Jordanians Incubate Ideas, Take Action

Zarqa, JORDAN- 350 would-be Jordanian entrepreneurs received business training at local community-based organizations in one of Jordan’s poorest major cities. A handful hatched business plans before they had the means to implement them- but that didn’t stop the ideas from taking flight.

When 70-year-old Zaheyeh Ibrahim joined NEF’s microenterprise support program, many of her classmates at the Bani Hassan Charitable Organization wondered why a woman of her age was there.

NEF Jordan trains community organizations to teach classes in business management, book-keeping, and more. The classes are interactive and provoke lively discussions.

“I wasn’t nervous at all. I didn’t hesitate,” Zaheyeh said. “I was completely certain I would succeed. I love this work, I love chickens, and I knew I had the capacity to run this business.”

Learning to be a businesswoman for the first time, Zaheyeh’s excitement showed in more than just her capacity to learn business management. It also showed in her eagerness to get started. At the end of the business training classes, participants are given a startup grant. This entire project, Enhancing the Economic Resilience of Poor Jordanians and Displaced Iraqis, will train and fund 700 people with great ideas, in desperate need of increasing their livelihoods.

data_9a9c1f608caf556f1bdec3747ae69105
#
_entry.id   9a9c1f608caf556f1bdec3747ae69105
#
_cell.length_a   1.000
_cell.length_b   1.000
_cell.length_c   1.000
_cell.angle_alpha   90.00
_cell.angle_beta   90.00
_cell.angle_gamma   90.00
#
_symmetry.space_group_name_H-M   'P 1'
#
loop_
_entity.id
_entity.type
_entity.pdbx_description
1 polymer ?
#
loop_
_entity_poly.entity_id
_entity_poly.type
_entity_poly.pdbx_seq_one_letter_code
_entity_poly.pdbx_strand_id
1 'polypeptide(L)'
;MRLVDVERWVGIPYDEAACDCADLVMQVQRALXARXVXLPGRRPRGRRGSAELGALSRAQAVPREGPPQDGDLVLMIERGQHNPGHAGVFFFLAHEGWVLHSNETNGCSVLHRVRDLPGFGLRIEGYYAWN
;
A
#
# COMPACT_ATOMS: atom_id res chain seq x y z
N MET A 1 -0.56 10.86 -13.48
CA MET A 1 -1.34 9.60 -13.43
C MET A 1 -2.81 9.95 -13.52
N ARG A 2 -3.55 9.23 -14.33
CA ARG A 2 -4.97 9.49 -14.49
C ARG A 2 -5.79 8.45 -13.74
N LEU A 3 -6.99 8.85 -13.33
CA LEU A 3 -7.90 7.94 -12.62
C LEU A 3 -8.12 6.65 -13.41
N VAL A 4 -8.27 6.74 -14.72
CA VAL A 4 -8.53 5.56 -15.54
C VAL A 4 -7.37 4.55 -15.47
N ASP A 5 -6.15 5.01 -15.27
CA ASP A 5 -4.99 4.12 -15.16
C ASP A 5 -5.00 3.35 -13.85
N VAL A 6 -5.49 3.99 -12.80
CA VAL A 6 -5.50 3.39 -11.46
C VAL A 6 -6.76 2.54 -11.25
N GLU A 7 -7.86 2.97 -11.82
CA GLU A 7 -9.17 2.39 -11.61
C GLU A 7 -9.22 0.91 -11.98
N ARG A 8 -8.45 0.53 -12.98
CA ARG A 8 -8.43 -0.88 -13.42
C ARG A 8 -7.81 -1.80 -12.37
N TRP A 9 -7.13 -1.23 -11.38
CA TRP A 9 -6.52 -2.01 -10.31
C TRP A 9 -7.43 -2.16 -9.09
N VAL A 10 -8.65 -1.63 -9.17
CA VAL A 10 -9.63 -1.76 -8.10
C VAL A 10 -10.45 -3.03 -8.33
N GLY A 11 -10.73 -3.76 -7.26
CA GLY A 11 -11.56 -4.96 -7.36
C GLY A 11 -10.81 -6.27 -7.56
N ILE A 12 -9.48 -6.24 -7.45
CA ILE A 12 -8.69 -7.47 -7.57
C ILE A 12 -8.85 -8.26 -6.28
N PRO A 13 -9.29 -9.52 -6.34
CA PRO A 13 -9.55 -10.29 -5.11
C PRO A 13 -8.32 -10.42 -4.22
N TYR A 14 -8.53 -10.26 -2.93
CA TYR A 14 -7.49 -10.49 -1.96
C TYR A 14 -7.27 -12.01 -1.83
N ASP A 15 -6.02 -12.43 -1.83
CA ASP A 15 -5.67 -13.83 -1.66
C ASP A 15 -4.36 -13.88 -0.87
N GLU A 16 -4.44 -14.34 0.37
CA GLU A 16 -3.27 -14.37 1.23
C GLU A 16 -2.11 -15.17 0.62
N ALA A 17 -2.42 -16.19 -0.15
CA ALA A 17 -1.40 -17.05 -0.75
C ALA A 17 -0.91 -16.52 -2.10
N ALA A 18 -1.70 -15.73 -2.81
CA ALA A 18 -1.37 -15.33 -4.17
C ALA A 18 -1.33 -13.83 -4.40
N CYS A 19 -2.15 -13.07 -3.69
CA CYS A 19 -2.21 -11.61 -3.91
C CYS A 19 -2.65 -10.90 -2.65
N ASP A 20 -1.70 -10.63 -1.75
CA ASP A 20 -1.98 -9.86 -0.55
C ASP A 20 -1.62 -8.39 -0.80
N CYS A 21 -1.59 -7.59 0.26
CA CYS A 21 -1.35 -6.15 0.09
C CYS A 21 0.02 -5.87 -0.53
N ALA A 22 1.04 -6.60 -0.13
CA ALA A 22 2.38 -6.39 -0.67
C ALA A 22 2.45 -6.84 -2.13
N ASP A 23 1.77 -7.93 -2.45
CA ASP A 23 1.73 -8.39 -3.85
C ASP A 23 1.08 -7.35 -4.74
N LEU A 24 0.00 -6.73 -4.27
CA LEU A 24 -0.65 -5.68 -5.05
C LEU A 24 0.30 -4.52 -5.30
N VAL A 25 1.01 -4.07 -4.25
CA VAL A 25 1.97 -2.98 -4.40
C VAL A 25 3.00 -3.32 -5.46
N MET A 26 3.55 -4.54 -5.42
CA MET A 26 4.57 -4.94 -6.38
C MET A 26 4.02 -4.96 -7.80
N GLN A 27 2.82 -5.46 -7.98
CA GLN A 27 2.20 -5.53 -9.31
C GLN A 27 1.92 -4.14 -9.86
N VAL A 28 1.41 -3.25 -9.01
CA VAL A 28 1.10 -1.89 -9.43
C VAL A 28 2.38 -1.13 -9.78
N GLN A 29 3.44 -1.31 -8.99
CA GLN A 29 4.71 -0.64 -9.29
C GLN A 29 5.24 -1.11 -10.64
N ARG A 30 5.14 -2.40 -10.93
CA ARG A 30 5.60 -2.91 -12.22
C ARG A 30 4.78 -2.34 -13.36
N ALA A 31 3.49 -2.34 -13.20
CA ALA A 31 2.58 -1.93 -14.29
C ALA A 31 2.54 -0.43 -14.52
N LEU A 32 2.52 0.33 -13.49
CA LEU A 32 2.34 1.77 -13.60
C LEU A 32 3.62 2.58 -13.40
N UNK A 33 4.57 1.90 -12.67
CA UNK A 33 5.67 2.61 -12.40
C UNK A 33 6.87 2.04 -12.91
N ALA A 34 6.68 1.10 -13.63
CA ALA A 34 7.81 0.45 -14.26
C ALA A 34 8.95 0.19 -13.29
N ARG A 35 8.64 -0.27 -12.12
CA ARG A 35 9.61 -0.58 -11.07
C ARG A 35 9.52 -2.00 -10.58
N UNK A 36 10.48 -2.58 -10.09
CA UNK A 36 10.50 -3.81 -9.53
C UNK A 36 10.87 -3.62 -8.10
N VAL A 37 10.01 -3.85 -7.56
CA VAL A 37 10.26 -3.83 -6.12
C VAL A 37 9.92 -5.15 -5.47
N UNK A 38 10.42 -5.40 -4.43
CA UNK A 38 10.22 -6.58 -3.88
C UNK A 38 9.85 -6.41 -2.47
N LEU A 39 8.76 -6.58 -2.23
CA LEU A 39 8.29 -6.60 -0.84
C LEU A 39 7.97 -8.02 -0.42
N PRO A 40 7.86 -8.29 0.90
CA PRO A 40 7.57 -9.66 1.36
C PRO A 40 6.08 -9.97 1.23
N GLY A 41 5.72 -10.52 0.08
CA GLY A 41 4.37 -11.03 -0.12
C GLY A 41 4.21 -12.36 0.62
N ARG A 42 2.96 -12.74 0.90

Funded by the US Department of State’s Bureau of Population, Refugees, and Migration, the initiative will allow people like Zaheyeh – Jordanians – and Iraqis alike- to transform their lives with their own hard work. Despite living in one of Jordan’s poorest areas, Zaheyeh, secured a personal loan, independent of the project to cover her startup costs and began right away.

She was exactly right about her ability. In her first few weeks as an entrepreneur, Zaheyeh immediately reinvested in her business, buying an incubator, putting it in her kitchen, and doubling her capacity to grow healthy baby chickens before putting them out with the rest of her birds. She now has the locals flocking to her for her quality stock.

“I used to receive aid from the government,” Zaheyeh explained. “But I wanted something different. I like that I can depend on myself and my work. This is much better.”

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